Verbum Tip 4au: (Non)Facet: Semantic Role

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MJ. Smith | Forum Activity | Posted: Fri, Jan 1 2021 11:13 PM

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(Non)Facet: Semantic role

Dataset

Uncertain as the names documented no longer exist.

Documentation

Data

From the documentation:

Agent — The person or thing that instigates an action or causes change in another person or thing; for example, “David (Agent) struck Goliath” or “David (Agent) killed Goliath.”

Benefactive — The person or thing for which an action is performed or for which something exists or happens; for example, “God fought for David  (Benefactive)” or “The gifts were for David (Benefactive).”

Cause — The motivation for an action or event; for example, “David left on account of Saul (Cause).”

Comitative — A person or thing associated with or accompanying another person or thing; for example, “David argued with the officials (Comitative).”

Comment — A statement or claim made about a given topic; for example, “David said concerning the census that it was the cause of punishment (Comment).”

Comparative — A person or thing to which another person or thing is compared; for example, “David fought like a shepherd (Comparative).”

Content — The content of a speech act or of a mental activity, such as thought; for example, “David said to Bathsheba, ‘Solomon will be king’ (Content)” or “David thought to himself: Solomon should be king (Content).”

Cost — the amount of money or the object a person gives in exchange for another person or thing; for example, “David bought a servant for 30 shekels of silver (Cost).”

Current — The present state of a person or thing; for example, “David was sick with madness (Current).”

Event — A complete action or event; for example, “David started to fight with the Philistine (Event).”

Experiencer — The person or thing that experiences a state or a mental event or activity; for example, “David (Experiencer) saw Goliath.”

Goal — The place toward which something moves or is moved; for example, “David went to Jerusalem (Goal)” or “David threw the spear to the ground (Goal).”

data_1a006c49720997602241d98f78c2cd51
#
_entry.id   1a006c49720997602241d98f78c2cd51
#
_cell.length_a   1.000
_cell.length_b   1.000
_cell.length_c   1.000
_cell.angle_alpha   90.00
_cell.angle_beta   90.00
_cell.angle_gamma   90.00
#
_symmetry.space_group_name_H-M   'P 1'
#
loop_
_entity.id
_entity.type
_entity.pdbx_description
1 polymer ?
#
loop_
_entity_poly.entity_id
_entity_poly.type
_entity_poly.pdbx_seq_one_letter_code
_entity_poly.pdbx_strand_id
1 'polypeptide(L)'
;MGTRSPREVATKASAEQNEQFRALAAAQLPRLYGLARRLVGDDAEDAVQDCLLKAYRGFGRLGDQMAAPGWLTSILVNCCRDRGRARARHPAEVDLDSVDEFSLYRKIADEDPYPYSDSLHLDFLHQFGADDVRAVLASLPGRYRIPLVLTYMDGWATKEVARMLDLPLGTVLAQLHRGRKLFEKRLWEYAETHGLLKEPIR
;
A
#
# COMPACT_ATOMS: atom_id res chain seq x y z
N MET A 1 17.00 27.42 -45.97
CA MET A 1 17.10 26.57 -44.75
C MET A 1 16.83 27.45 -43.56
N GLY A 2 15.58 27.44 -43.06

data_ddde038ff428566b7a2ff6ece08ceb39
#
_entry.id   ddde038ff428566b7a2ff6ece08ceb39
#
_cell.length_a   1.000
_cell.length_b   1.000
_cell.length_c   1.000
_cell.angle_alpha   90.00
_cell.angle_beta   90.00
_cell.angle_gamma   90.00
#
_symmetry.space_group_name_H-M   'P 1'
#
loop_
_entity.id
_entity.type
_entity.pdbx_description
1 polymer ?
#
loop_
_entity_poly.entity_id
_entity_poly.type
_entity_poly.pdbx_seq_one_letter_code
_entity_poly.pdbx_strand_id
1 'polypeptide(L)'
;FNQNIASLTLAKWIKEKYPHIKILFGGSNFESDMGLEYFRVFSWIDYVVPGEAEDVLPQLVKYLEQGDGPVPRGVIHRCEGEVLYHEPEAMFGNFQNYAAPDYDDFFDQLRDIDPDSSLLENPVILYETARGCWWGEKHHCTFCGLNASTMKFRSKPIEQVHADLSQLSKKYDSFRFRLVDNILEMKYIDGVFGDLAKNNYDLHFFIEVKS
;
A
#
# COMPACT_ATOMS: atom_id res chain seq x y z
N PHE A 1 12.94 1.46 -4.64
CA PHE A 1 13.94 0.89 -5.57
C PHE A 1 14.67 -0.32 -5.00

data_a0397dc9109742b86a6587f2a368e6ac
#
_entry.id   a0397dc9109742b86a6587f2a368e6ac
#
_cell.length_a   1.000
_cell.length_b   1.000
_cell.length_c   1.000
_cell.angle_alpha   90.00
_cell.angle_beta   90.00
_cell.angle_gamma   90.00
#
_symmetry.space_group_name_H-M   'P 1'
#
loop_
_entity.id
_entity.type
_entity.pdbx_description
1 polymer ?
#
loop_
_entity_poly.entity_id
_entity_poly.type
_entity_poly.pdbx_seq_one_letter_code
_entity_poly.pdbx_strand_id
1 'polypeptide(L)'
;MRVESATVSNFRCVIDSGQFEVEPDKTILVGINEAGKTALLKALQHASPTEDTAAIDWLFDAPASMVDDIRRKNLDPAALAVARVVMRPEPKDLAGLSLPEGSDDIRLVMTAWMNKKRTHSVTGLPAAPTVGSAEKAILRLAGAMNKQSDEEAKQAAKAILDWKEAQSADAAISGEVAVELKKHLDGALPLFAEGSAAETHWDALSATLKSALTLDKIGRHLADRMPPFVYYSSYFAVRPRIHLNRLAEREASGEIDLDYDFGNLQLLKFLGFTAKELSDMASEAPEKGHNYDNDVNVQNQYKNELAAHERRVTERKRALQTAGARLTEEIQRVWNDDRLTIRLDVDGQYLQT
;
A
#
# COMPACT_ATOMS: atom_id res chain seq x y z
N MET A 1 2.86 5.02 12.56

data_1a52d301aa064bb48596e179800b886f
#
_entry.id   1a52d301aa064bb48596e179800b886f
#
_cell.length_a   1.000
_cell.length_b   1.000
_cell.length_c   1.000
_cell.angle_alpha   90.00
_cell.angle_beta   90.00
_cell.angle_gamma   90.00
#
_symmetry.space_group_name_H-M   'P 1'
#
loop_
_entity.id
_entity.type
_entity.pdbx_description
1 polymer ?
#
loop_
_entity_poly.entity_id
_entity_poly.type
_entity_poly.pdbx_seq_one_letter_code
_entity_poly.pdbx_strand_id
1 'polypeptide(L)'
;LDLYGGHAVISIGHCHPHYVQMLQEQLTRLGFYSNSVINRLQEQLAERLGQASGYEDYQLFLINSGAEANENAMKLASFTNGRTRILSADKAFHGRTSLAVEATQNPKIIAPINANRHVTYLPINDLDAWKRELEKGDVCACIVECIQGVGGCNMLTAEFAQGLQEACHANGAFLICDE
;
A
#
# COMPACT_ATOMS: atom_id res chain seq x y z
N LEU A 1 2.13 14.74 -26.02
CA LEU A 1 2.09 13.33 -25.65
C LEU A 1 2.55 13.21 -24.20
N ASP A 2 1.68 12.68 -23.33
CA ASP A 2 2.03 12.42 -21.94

Instrument — The means by which a person or thing performs an action; for example, “David struck Goliath with a stone (Instrument).”

 Locative — The place where a person or thing is situated or where an event occurs; for example, “David was found in the field (Locative).”

Manner — the way in which a person or thing performs an action; for example, “David went about sadly (Manner).”

Null Complement — Brackets indicate that an item a verb normally requires is not present in the text, often because the item is mentioned in the immediate context; for example, “David (Agent) struck Goliath (Patient) first” might be expressed as “David (Agent) struck [Patient] first” where the Patient, Goliath, is assumed. Another example may be where a verb of speaking indicates that some Content (what is said) will follow, but that content is not in the immediate context.

Path — The place through which or in which a person or thing moves; for example, “David walked through the door” or “David walked in the ways of the Lord (Path).”

Patient — The person or thing that is acted upon or caused to change; for example, “David killed Goliath (Patient).”

Result — The outcome of an event or action; for example, “David made Solomon king (Result).”

Resultant — The final state of a person or thing after a change; for example, “David named his son Solomon (Resultant).”

Source — The place from which something moves or is moved; for example, “David departed from Jerusalem (Source)” or “David dropped the spear from his hand (Source).”

Stimulus — The person, thing, or event that brings about a mental change in the person experiencing it; for example, “David saw Goliath (Stimulus).”

Temporal — The time associated with an action or event; for example, “David fasted for the whole night (Temporal)” or “David ate on the seventh day (Temporal).”

Theme — Something that is moved from one place to another or that is located in a place; for example, “David threw the spear (Theme).”

Topic — The focus of an activity or speech act; for example, “David spoke about the census (Topic).”

 Topic+Comment — The complex construct of a Topic and a Comment; for example, “David said concerning the census (Topic) that it was the cause of punishment (Comment).”[1]

New data provided by the label

In the clause search:

  • agent: name
  • patient: name
  • experiencer: name
  • beneficiary: name
  • goal: name
  • path: name
  • source: name
  • theme: name
  • comitative: name
  • stimulus: name
  • topic: name
  • result: name
  • resultant: name
  • event: name
  • cost: name
  • instrument: name
  • comparative: name
  • topic-and-comment: name
  • manner: name

Note values of ANY and NONE are recognized for these elements.

Filters

Visual filters do not support clause searches.

Vocabulary cards

none

Bible Browser

Not implemented